Thursday, February 09, 2012

Zimbabwe: Concern About Deadlock on Zimbabwe Sanctions

By Jerome Mwanda
Courtesy IDN-InDepth NewsReport

NAIROBI (IDN) - The European Union (EU), the U.S. and other Western states "claim to support ending sanctions" against Zimbabwe but they are treating the issue "more as a political football than a problem to be resolved," says the International Crisis Group headed by the United Nations High Commissioner for Human Rights Louise Arbour.

Sanctions were introduced in response to "political violence, human rights abuses and rule-of-law violations, as well as deteriorating democratic standards" that followed the violent 2000 and 2002 elections.

They include targeted measures against individuals and entities, like visa bans and asset freezes; restrictions on much government-to-government aid (though not humanitarian and some development help), as well as on access to loans and credits in international financial institutions; and arms embargoes.

The Crisis Group's report Zimbabwe’s Sanctions Standoff says: These measures have generated a polarised narrative between those who argue that Zimbabwe is under a broad sanctions regime that is primarily responsible for its economic woes, and those who claim that they are limited, and ZANU-PF (Zimbabwe African National Union – Patriotic Front) policies and practices are mainly responsible for economic disintegration.

Among those calling for removal of sanctions is the Southern African Development Community (SADC), as they are a "serious political impediment to reform". Those who have imposed the measures – in particular, the EU and the U.S. – argue the lack of reforms justify the continuation of sanctions. These, says the Crisis Group report, have however been "more symbolic than drivers of change."

"President Mugabe and ZANU-PF manipulate the issue politically and propagandise it as part of their efforts to frustrate reforms and mobilise against perceived internal and external threats to national sovereignty," says Piers Pigou, Crisis Group's Southern Africa Project Director but adds: "Supporters of sanctions have not connected individual measures adequately to the broader struggle for democracy, and they have never gained support for them from the region."

The gridlock reflects the broader paralysis that characterises Zimbabwe's politics and underscores the necessity for key reforms to secure credible elections that must be held by June 2013, finds the report.

Sanctions cannot be dealt with in isolation from broader challenges, says the report, but insistence that their removal requires virtually full implementation of reform has stymied exploration of innovative approaches.

The Crisis Group, an eminent think tank based in Brussels, urges the EU, the U.S. and other Western states to make distinctions between the various types of sanctions. In particular, it asks them to do a comprehensive review of their impact; be more flexible on targeted measure when an individual's travel involves legitimate government business; and keep arms embargoes but make greater effort to engage the security sector so as to promote dialogue about its responsibilities.

The report advises those imposing sanctions to also seek to negotiate with SADC a suspension of the ban on much government-to-government aid linked to implementation of key election-related reforms and more vigorous SADC facilitation within an agreed timeframe.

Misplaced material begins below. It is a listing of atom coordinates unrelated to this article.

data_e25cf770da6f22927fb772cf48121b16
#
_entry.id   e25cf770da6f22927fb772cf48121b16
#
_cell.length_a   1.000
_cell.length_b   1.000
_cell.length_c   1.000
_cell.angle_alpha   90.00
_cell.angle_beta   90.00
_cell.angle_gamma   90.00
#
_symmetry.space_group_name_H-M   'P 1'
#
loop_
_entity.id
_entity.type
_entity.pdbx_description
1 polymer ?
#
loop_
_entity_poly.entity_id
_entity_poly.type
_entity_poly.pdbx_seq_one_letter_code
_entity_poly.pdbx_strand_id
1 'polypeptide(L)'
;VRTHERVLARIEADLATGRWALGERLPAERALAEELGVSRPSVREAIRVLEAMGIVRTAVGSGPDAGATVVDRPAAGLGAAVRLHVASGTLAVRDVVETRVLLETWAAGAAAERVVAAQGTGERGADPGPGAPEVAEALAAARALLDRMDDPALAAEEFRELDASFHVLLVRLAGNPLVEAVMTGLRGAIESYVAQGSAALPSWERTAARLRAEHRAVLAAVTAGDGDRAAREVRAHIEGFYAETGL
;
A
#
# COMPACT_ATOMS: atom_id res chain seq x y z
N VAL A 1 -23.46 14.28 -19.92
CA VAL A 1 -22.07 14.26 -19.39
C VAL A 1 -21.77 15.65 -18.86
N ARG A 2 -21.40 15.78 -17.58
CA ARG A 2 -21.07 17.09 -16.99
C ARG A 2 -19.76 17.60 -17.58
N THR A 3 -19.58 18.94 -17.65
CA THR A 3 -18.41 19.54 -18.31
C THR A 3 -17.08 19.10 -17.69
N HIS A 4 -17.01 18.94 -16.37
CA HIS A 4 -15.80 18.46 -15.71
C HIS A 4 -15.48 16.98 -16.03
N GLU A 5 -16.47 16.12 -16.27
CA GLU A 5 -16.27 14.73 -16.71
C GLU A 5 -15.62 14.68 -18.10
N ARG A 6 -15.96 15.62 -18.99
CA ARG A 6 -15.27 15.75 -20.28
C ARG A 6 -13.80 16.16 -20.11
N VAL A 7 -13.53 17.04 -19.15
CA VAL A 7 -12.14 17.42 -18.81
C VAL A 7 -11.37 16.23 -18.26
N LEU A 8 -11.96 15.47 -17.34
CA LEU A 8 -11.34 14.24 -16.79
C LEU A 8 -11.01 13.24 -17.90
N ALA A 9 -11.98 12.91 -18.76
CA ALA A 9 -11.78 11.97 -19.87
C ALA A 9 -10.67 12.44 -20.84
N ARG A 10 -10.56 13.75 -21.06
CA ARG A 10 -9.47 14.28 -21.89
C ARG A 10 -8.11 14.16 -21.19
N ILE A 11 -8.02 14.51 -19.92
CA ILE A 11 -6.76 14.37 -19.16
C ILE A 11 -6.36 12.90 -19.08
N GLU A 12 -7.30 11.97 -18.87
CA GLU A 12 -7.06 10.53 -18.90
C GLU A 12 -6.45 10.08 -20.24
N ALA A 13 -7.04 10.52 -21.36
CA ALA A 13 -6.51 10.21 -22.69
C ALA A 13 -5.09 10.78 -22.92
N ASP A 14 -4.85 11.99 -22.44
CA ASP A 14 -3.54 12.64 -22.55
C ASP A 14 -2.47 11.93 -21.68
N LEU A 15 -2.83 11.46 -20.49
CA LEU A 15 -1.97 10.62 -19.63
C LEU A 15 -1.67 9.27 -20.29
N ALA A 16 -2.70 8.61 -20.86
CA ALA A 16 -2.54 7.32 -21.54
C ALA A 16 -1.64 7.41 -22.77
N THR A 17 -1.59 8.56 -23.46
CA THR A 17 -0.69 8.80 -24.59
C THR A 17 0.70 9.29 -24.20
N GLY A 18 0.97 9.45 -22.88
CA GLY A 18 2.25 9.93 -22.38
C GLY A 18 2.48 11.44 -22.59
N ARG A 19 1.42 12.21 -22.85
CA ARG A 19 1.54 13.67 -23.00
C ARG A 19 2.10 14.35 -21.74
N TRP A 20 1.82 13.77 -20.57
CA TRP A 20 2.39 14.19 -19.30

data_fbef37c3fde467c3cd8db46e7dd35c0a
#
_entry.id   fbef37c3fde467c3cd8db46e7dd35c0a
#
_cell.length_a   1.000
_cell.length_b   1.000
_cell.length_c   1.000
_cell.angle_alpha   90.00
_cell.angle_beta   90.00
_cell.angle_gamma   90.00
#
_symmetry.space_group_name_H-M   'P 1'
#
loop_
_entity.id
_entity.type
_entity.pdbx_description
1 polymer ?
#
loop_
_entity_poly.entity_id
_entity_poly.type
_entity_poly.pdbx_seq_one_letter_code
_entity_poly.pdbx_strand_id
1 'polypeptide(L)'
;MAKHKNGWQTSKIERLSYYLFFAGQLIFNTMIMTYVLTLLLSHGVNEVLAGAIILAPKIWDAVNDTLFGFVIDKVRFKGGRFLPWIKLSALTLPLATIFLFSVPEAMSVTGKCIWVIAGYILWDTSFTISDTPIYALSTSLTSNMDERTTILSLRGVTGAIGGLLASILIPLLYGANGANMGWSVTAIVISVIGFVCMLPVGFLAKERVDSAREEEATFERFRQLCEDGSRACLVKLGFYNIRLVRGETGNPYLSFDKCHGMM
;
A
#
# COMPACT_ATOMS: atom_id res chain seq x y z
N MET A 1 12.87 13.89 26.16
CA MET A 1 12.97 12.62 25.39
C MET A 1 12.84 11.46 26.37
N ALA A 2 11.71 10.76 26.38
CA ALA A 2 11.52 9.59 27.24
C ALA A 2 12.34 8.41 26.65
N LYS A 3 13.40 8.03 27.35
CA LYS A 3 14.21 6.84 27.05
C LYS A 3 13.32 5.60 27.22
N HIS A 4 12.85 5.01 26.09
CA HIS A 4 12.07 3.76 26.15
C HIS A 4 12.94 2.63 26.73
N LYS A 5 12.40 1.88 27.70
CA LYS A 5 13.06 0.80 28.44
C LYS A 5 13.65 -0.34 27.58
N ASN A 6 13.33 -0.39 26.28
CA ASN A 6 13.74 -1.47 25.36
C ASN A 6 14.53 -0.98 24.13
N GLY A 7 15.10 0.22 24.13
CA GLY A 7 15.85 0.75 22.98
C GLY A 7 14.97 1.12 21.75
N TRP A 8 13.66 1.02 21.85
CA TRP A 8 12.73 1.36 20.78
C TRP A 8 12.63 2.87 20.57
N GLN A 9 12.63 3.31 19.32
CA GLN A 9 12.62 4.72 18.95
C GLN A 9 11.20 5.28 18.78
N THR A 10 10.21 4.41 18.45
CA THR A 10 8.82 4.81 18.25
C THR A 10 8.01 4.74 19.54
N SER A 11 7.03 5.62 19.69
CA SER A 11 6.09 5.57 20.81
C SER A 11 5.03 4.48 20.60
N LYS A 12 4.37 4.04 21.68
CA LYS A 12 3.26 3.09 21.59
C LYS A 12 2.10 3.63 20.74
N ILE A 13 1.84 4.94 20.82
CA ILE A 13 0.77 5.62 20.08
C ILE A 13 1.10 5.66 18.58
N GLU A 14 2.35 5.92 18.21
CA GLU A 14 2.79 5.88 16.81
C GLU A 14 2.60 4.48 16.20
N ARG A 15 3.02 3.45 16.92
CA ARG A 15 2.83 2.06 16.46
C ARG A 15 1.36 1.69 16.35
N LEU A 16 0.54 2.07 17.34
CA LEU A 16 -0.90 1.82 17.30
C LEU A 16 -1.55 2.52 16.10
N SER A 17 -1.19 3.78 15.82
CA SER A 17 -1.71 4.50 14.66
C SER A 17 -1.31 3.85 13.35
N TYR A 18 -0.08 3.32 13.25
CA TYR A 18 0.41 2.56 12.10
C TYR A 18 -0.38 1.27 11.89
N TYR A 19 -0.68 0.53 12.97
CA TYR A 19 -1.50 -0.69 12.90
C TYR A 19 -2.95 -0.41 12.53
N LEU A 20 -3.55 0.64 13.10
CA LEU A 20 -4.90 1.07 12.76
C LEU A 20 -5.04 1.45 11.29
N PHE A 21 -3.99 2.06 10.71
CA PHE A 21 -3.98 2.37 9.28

Signatories of the Global Political Agreement (GPA) reached after the 2008 elections – ZANU-PF and the Movement for Democratic Change (MDC) – as well as the facilitator, SADC (with South Africa leading), should put realistic options on the table tying relaxation and eventual removal of all sanctions to a realistic reform agenda, as set out in the draft election roadmap and including monitored implementation, the report says.

"All that requires a degree of political commitment that has largely been absent," says Africa Program Director Comfort Ero. "But if it can be summoned, there may yet be a chance to put in place at least the minimum conditions, including restraints on the security services, needed for genuine elections by 2013."

"Only bold action offers a chance to break the impasse, stresses the report. But the issue should not be addressed either separately from the reform agenda, particularly as it relates to the fast-approaching, potentially disastrous election season, or as an all-or-nothing matter," says the report.

The Crisis Group is of the view that any approach must proceed from a foundation – currently missing – that can provide a more substantive and nuanced basis for moving forward. The EU, U.S. and others imposing sanctions should make clear distinctions between the several categories of measures.

The Crisis Group warns that "the political situation in Zimbabwe is fragile, with growing fears the country may be heading toward new repression and conflict as the era dominated by the 88-year old President Robert Mugabe comes inevitably closer to an end, and elections draw nearer."

Mugabe's ZANU-PF claims the GPA and subsequent negotiated reform process have run their course, and conditions are conducive to a free and fair vote. The Movement for Democratic Change formations disagree but do not specify what they consider to be the minimum necessary reforms. SADC and most international observers believe the foundation for free and fair elections has not yet been laid.

The report admits that there has been some economic and social progress, but points out that major deficits and deadlock persist on core reforms and implementation of some already agreed matters. "Most significantly, ZANU-PF retains full control of the security apparatus, raising legitimate fears elections could lead to a repeat of the 2008 violence and refusal to accept the democratic will of the people," the Crisis Group points out